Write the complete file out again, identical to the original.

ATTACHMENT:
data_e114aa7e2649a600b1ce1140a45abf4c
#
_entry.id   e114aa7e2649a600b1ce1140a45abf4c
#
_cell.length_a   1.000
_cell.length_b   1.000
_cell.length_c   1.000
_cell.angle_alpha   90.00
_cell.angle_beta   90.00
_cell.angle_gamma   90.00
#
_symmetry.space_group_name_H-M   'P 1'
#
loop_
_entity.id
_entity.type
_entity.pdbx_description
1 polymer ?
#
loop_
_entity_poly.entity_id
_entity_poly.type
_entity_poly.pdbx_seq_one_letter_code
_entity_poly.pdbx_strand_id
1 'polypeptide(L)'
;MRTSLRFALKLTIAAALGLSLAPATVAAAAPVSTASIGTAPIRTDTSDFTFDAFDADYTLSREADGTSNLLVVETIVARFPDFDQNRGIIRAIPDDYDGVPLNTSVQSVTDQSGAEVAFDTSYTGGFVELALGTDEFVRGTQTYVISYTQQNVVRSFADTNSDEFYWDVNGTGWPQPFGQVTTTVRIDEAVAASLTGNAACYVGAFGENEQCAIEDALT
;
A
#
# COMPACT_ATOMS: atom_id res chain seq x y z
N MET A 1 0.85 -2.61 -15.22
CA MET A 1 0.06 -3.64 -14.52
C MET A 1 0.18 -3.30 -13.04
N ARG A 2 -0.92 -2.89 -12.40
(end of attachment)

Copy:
data_e114aa7e2649a600b1ce1140a45abf4c
#
_entry.id   e114aa7e2649a600b1ce1140a45abf4c
#
_cell.length_a   1.000
_cell.length_b   1.000
_cell.length_c   1.000
_cell.angle_alpha   90.00
_cell.angle_beta   90.00
_cell.angle_gamma   90.00
#
_symmetry.space_group_name_H-M   'P 1'
#
loop_
_entity.id
_entity.type
_entity.pdbx_description
1 polymer ?
#
loop_
_entity_poly.entity_id
_entity_poly.type
_entity_poly.pdbx_seq_one_letter_code
_entity_poly.pdbx_strand_id
1 'polypeptide(L)'
;MRTSLRFALKLTIAAALGLSLAPATVAAAAPVSTASIGTAPIRTDTSDFTFDAFDADYTLSREADGTSNLLVVETIVARFPDFDQNRGIIRAIPDDYDGVPLNTSVQSVTDQSGAEVAFDTSYTGGFVELALGTDEFVRGTQTYVISYTQQNVVRSFADTNSDEFYWDVNGTGWPQPFGQVTTTVRIDEAVAASLTGNAACYVGAFGENEQCAIEDALT
;
A
#
# COMPACT_ATOMS: atom_id res chain seq x y z
N MET A 1 0.85 -2.61 -15.22
CA MET A 1 0.06 -3.64 -14.52
C MET A 1 0.18 -3.30 -13.04
N ARG A 2 -0.92 -2.89 -12.40